Craig: Legal drinking comes with hitches

Craig laments the hidden drawbacks to turning 21.

Daniel Craig

Daniel CraigI am writing this posthumously.

What I mean by that is I am writing this on Monday, March 18, and this won’t be published until Tuesday, March 26. I turn 21 at midnight on Sunday, March 24.  My friends are making sure I don’t remember anything. It’s going to be a rough night.

You know how the more excited you get for something the less fulfilling it usually turns out to be? I can remember oozing with anticipation for my 16th birthday, fantasizing about the freedom driving would bring me. Now, more than four years later, I dread people asking me for rides and the droll of sitting on a backed up I-76 for hours. The point is, it’s natural to overlook the negatives of something when the positives seem so glamorous.

I’m not saying that I don’t want to turn 21. I’m just saying that as I crawl closer and closer to legalization, I’m beginning to sober up – pun completely intended – to the realities of making the leap out of underaged purgatory.

Let’s be realistic. Turning 21 in college, especially at Temple, likely doesn’t equal your first experience with alcohol. I won’t go into detail to avoid self-indictment, but I would venture to guess that you know what I’m talking about.

What is so great about bars, anyway? I went to them in London, and the experience was probably a 50-50 split. Sure, you’ll have nights with good music and it’s easy to get a drink. But other times you’re suffocating in a crowded dump, waiting three hours for one drink and having to tolerate the conversation of wasted friends that aren’t all that interesting to hear.

Guess what else? Turns out you actually have to pay for drinks at bars. Crazy, I know. Someone told me they paid $14 for one shot the other night. Do you know what I could get for $14 dollars? I could get fries off the dollar menu at Wendy’s. Then a cheeseburger. Then 12 other things.

Oh and that’s not all you have to pay for. Unless I’m willing to navigate my way through Philadelphia at 3 a.m. with a buzz, my debit card will be subject to the mercy of whatever back way the taxi driver decides to take me home.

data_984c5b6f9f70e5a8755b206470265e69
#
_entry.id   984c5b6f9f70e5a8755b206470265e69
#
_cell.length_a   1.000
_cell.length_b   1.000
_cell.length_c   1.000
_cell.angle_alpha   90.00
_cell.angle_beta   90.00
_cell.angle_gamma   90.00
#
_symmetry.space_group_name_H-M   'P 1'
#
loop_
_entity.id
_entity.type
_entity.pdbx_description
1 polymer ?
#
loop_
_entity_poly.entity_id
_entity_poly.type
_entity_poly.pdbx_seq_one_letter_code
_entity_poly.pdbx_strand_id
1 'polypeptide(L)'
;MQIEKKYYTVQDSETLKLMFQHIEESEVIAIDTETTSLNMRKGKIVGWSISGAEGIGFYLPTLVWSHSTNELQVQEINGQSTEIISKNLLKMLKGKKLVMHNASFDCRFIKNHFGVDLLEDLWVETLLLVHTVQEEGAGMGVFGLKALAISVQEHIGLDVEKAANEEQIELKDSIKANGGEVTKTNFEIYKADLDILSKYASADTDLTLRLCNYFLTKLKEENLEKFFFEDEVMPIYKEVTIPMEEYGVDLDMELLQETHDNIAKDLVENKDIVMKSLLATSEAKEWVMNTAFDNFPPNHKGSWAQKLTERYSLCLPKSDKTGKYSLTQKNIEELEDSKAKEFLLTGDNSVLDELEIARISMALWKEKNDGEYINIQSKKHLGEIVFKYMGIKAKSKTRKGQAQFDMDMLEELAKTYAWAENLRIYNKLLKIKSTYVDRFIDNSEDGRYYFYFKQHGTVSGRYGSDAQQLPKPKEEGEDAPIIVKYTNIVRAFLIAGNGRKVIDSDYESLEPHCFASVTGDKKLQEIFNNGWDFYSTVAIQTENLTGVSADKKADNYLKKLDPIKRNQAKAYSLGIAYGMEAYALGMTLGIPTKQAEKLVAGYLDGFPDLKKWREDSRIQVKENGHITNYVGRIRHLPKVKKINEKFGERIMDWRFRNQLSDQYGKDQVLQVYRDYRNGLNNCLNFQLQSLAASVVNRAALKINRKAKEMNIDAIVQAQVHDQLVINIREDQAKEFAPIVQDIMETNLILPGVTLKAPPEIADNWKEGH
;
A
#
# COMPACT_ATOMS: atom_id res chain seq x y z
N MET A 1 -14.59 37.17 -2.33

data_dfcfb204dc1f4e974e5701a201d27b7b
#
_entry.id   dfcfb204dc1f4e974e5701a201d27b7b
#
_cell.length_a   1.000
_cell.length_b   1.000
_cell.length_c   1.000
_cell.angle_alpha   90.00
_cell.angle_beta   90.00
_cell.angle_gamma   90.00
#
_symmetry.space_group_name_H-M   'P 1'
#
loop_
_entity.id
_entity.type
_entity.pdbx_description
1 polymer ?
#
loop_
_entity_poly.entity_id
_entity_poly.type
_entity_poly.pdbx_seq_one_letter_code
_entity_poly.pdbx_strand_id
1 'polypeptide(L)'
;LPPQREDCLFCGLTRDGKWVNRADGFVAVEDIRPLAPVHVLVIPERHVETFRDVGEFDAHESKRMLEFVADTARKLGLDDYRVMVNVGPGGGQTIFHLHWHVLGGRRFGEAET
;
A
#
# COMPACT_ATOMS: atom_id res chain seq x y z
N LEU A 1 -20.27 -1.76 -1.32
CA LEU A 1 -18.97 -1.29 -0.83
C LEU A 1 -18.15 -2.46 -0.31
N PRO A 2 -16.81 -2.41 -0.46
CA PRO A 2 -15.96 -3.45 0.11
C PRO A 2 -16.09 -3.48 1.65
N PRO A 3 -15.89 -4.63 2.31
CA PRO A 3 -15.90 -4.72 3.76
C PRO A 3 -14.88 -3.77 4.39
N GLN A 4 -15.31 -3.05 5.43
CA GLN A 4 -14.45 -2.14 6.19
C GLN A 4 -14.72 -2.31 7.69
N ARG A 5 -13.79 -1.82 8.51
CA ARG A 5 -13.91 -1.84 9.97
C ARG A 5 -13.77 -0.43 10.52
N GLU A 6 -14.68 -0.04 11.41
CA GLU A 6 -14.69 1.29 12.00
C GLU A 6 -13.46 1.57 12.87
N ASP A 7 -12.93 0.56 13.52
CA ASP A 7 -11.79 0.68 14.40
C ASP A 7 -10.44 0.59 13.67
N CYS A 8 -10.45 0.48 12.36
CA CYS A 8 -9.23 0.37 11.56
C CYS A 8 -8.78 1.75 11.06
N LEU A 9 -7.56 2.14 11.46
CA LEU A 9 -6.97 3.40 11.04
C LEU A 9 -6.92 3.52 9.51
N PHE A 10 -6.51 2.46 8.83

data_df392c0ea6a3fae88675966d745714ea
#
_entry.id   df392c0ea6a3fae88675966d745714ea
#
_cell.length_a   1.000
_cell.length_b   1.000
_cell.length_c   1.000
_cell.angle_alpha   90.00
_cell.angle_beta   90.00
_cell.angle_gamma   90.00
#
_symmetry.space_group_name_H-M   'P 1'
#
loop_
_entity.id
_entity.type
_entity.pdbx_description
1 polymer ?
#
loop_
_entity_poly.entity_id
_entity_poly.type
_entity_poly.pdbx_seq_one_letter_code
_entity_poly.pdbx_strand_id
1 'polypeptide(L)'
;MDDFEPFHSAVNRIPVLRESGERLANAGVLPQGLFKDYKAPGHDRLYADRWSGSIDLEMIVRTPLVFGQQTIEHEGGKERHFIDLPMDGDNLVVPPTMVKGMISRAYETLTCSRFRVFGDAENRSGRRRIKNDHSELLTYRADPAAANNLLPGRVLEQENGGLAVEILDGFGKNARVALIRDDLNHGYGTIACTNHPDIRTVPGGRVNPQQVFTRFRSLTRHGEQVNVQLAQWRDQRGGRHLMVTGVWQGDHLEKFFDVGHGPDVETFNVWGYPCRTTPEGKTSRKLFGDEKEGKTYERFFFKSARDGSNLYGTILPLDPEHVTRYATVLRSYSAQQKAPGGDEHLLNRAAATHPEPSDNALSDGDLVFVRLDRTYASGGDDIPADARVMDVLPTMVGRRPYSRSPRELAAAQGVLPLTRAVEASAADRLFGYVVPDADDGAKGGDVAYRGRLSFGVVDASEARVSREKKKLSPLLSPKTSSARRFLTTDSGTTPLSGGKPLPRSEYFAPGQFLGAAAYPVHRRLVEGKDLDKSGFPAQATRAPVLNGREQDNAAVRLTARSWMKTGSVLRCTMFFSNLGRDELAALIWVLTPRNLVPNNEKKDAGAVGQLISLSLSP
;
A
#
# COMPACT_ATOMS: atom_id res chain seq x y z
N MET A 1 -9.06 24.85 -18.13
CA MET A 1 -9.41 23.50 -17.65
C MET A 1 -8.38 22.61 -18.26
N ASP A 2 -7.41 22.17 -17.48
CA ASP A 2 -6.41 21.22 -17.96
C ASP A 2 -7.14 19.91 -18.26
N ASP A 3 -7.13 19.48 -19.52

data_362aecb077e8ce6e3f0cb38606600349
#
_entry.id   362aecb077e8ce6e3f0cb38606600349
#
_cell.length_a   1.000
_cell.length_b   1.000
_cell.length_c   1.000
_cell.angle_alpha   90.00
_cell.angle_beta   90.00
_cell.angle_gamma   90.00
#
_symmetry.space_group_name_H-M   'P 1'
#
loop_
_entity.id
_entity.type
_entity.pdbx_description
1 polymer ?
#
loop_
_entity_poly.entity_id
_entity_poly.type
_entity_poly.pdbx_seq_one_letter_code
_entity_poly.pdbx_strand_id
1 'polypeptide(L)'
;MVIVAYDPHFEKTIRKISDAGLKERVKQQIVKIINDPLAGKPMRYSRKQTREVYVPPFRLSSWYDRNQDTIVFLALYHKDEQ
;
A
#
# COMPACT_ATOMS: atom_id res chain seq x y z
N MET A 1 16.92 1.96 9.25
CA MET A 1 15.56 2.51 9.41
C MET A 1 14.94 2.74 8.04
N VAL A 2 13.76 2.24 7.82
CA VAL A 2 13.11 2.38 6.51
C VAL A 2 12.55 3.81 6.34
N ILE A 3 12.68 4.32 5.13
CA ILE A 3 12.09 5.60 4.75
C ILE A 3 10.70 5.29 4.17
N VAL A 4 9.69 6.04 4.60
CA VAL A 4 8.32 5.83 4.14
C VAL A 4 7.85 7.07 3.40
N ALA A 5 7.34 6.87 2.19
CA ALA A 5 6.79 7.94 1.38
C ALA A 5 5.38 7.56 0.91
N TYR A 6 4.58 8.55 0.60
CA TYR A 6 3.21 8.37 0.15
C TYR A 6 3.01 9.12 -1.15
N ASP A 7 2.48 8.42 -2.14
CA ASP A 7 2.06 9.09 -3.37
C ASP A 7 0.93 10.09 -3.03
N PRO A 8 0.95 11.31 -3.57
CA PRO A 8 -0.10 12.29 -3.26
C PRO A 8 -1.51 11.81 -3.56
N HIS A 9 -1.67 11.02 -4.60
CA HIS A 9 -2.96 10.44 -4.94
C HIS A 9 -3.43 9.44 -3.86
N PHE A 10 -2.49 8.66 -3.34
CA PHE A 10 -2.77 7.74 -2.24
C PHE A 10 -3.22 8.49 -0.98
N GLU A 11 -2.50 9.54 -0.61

Don’t forget literally anyone you know under the age of 21 begging you every weekend for some social lubrication. “Can you buy me a 40? I’ll totally pay you back. And could you drop it off at my dorm? Oh and also can you like get some for my friends? Actually, could you just physically pour malt liquor down my throat?” I might have to turn off my phone every Thursday morning through Sunday afternoon just to spare myself.

Couple all of that with the irrational fear of becoming “that guy” who ends up sulking on a Maxi’s barstool every day of the week, wondering how my grades have plummeted and personal relationships have shattered over a lukewarm Miller Lite in a clear plastic cup.

I will admit the last one might be a stretch. And I’m also aware my bickering fits the bill for a classic First World problem. I guess it’s just that after years of looking at the benefits, I’m just now starting to realize that turning 21 doesn’t give me unlimited beer money or save me from desperate underclassmen.

But who am I kidding? This is going to be awesome. I’m going to milk this weekend for all it’s worth. I still have to practice my victory dance for each time a bouncer looks at my seriously-this-kid-can’t-be-older-than-17 face, only to swipe my license and have to let me in.

Let’s just say I’m praying for my liver. Oh, and if someone could lend me $14, that would be great.

Daniel Craig can be reached at or on Twitter @Ohh_Danny_Boy.

1 Comment

  1. Great article, man. Really enjoy your work. But if a bar exists somewhere in the world where you wait three hours for a drink, I haven’t heard of it.

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